In today’s day and age, everyone should know what “HIV” is. Each and every person on earth really should ask themselves, “What is Human Immunodeficiency Virus, or HIV?” If your answer is something aside from an in-depth familiarity with precisely what HIV really is, then you will want to sit and learn exactly what it is and quick. Not only do you need to really know what HIV is, but exactly how you could get infected with HIV, and the way HIV might be treated. After you are aware of these answers, then you should ask those people you love if they know what HIV is and make sure they know too if they do not know.
HIV is actually a virus which attacks the infected person’s immune system. Your immune system fights off infections and viruses that might make you sick. HIV assaults the human body’s specific blood cells, referred to as T-cells, which are the helpers in fighting away sickness. Think of all the T-cells as fighters inside a ring, and HIV as the opponent. Now, think of them fighting, but each and every time a T-cell is knocked down a new one takes its place. This will wear out and ultimately conquer the T-cell that is battling it. Now the next thing the conquered T-cell does is vital. When T-cells are defeated, they get in line as an HIV cell and start fighting the rest of the T-cells. On and on these helper cells are overcome until your body literally runs out of T-cells, crippling the whole immune system. Now, gradually your immune system will become weak due to a loss of these helper cells. At this point, opportunistic conditions, such as pneumonia, become lethal. When the immune system is diminished to the point that it can no longer fight for itself, it is considered as Acquired Immuno-Deficiency Syndrome, or AIDS, which means simply your system is ravaged with HIV cells along with a lack of T-cells.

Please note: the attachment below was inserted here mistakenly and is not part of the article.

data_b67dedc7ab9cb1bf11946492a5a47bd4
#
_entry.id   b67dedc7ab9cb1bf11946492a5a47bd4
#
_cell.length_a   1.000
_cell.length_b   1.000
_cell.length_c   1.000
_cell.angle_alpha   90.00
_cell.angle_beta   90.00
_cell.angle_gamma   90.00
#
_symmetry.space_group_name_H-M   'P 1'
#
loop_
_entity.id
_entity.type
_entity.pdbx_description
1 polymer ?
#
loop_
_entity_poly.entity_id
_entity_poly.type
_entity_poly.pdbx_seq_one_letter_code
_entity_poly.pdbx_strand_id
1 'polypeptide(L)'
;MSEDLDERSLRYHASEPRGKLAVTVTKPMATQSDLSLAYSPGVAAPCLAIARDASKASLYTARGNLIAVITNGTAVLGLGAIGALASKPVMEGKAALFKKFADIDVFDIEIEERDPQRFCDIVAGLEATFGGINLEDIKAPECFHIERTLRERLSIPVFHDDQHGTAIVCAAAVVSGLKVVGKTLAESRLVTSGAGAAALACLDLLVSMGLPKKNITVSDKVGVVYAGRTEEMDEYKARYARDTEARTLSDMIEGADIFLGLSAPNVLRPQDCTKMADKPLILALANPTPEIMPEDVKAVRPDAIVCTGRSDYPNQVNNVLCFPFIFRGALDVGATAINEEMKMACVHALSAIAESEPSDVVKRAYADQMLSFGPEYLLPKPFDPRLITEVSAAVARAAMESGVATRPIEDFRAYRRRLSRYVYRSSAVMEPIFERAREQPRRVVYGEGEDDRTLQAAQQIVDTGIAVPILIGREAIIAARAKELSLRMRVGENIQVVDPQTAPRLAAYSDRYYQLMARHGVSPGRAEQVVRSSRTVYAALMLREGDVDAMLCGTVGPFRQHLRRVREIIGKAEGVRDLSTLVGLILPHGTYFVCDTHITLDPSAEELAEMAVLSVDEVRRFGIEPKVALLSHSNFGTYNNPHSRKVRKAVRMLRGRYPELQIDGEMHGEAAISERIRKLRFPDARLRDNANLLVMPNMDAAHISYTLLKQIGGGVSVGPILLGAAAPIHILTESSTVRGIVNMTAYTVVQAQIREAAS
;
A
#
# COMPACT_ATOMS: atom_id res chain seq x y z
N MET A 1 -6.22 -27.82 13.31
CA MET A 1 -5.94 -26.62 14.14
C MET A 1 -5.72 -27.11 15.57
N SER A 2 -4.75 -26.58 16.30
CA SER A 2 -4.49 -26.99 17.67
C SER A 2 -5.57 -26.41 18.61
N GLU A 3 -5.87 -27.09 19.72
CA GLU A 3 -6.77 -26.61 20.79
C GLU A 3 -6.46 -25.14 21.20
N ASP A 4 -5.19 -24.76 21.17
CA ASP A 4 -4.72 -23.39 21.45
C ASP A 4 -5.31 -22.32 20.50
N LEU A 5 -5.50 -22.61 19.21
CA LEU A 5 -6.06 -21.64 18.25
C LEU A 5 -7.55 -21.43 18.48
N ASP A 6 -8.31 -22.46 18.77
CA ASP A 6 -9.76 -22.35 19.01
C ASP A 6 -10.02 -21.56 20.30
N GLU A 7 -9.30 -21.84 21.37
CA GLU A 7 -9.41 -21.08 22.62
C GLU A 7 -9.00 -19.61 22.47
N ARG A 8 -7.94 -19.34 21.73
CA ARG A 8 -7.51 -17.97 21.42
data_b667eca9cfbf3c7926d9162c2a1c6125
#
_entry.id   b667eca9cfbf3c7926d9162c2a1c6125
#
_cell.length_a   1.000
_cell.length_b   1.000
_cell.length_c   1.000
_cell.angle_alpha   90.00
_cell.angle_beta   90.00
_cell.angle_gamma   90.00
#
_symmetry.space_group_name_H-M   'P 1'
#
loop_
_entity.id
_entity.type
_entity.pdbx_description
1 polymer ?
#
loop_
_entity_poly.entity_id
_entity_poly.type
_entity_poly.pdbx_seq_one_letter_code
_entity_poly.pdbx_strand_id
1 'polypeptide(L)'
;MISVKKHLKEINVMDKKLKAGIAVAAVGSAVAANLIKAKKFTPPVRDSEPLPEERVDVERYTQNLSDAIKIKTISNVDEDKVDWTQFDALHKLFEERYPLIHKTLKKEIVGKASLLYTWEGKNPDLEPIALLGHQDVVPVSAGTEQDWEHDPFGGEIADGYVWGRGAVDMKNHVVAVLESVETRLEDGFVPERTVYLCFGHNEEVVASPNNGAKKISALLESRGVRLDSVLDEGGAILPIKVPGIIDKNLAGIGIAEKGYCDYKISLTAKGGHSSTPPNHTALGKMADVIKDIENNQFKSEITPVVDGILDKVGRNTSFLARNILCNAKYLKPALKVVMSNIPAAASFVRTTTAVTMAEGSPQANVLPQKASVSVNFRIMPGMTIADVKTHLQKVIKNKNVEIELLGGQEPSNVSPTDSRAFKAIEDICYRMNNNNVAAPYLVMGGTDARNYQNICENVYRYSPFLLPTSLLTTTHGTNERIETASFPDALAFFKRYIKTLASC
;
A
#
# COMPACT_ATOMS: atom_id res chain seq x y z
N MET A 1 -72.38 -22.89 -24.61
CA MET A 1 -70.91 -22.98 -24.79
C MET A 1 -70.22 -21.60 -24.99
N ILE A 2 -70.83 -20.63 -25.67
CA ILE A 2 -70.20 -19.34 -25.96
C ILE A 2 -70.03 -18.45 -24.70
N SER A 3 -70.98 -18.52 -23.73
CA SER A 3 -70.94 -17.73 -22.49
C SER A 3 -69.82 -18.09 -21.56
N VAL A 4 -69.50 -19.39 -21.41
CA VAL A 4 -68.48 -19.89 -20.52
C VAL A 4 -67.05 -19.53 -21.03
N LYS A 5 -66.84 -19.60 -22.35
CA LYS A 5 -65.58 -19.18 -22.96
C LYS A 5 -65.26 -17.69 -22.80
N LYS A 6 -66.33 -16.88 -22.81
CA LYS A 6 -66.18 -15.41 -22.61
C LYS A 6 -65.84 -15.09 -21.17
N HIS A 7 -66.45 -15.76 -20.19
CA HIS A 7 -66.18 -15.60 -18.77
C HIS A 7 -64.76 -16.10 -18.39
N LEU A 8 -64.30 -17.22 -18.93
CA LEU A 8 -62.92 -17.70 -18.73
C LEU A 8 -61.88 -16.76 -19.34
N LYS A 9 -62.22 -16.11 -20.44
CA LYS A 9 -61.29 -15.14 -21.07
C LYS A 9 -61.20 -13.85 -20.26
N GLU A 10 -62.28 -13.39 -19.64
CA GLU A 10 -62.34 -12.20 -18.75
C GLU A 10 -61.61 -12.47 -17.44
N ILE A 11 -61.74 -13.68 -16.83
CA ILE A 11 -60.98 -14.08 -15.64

HIV may be acquired in a number of ways. The most common route of infection is via unprotected intercourse. Any time people have intercourse, either anally, vaginally, or to a lesser degree, orally, HIV cells may go into the bloodstream. HIV is carried from one person’s body fluids, which include seminal fluid and blood, to another person’s body. It is also transmitted through drug use when sharing intravenous needles with someone that has already been infected with HIV. Another way HIV is spread is by blood transfusions even though it is uncommon due to multiple safeguards that blood banks today are using. HIV may also be transmitted through childbirth, although precautions these days have made this uncommon in comparison as well.
The medicines utilised in today’s treatment options are usually targeted at blocking the reproduction of the HIV virus cells, either by stopping the virus from attacking healthy T-cells or by stopping the already afflicted T-cells from replicating the HIV virus. While at this time there is no cure for HIV infection, HIV testing can detect the virus very early, making it possible for the infected person to receive early therapy and extend their life well into the later part of adulthood.
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